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Magnetic mineralogy of soils across the Russian Steppe: climatic dependence of pedogenic magnetite formation.

Research output: Contribution to journalJournal article

Published

Journal publication date5/12/2003
JournalPalaeogeography, Palaeoclimatology, Palaeoecology
Journal number3-4
Volume201
Number of pages21
Pages321-341
Original languageEnglish

Abstract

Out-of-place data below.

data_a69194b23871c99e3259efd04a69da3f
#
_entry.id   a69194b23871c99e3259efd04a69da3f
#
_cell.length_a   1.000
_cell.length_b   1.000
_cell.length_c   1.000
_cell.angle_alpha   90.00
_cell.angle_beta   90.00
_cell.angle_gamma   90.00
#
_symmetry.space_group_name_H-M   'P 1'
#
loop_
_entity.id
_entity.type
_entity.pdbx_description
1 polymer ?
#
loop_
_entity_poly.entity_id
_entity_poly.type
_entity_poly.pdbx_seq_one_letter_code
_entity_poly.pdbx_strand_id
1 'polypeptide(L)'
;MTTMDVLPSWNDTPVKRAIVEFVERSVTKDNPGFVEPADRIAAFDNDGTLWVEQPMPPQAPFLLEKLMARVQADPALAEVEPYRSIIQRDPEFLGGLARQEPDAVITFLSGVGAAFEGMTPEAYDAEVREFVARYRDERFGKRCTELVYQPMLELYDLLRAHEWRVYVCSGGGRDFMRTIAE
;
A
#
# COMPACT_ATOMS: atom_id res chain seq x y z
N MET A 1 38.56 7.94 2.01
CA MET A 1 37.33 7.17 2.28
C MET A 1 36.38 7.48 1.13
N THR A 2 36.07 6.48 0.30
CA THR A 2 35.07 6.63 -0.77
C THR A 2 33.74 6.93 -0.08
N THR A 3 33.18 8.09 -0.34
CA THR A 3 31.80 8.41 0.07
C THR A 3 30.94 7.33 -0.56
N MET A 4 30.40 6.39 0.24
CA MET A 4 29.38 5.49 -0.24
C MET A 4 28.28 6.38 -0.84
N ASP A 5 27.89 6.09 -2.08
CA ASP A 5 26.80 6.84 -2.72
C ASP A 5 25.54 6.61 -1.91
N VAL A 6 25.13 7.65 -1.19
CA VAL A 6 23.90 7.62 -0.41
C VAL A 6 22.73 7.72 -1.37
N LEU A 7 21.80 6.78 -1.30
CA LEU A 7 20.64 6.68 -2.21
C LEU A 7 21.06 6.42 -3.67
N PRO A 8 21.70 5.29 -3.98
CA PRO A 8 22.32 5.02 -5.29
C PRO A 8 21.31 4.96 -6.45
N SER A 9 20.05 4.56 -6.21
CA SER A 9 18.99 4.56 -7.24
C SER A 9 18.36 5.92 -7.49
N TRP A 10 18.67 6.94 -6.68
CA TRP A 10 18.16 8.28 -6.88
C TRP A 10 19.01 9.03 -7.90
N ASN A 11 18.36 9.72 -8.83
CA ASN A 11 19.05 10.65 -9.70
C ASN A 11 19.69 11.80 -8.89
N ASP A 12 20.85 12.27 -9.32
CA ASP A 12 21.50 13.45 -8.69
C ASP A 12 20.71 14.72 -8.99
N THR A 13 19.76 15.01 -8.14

Formation of ferrimagnets in well-drained, buffered, unpolluted soils appears to be related to climate, and especially rainfall. If robust, this magnetism/rainfall couple can be used to estimate past rainfall from buried soils, particularly the multiple soils of the Quaternary loess/soil sequences of Central Asia. However, dispute exists regarding the role of climate vs. dust flux for the magnetic properties of modern loessic soils. Here, we examine the mineralogical basis of the magnetism/rainfall link for a climate transect across the loess-mantled Russian steppe, where, critically, dust accumulation is minimal at the present day. Magnetic and independent mineralogical analyses identify in situ formation of ferrimagnets in these grassland soils; increased ferrimagnetic concentrations are associated with higher annual rainfall. XRD and electron microscopy show the soil-formed ferrimagnets are ultrafine-grained (<50 nm) and pure. Ferrimagnetic contributions to Mössbauer spectra range from 17% in the parent loess to 42% for a subsoil sample from the highest rainfall area. Total iron content varies little but the systematic magnetic increases are accompanied by decreased Fe2+ content, reflecting increased silicate weathering. For this region, parent materials are loessial deposits, topography is rolling to flat and duration of soil formation effectively constant. The variations in soil magnetic properties thus predominantly reflect climate (and its co-variant, organic activity) � statistical analysis identifies strongest relationships between rainfall and magnetic susceptibility and anhysteretic remanence. This magnetic response correlates with that of the modern soils across the Chinese Loess Plateau. Such correlation suggests that the rainfall component of the climate system, not dust flux, is a key influence on soil magnetic properties in both these regions.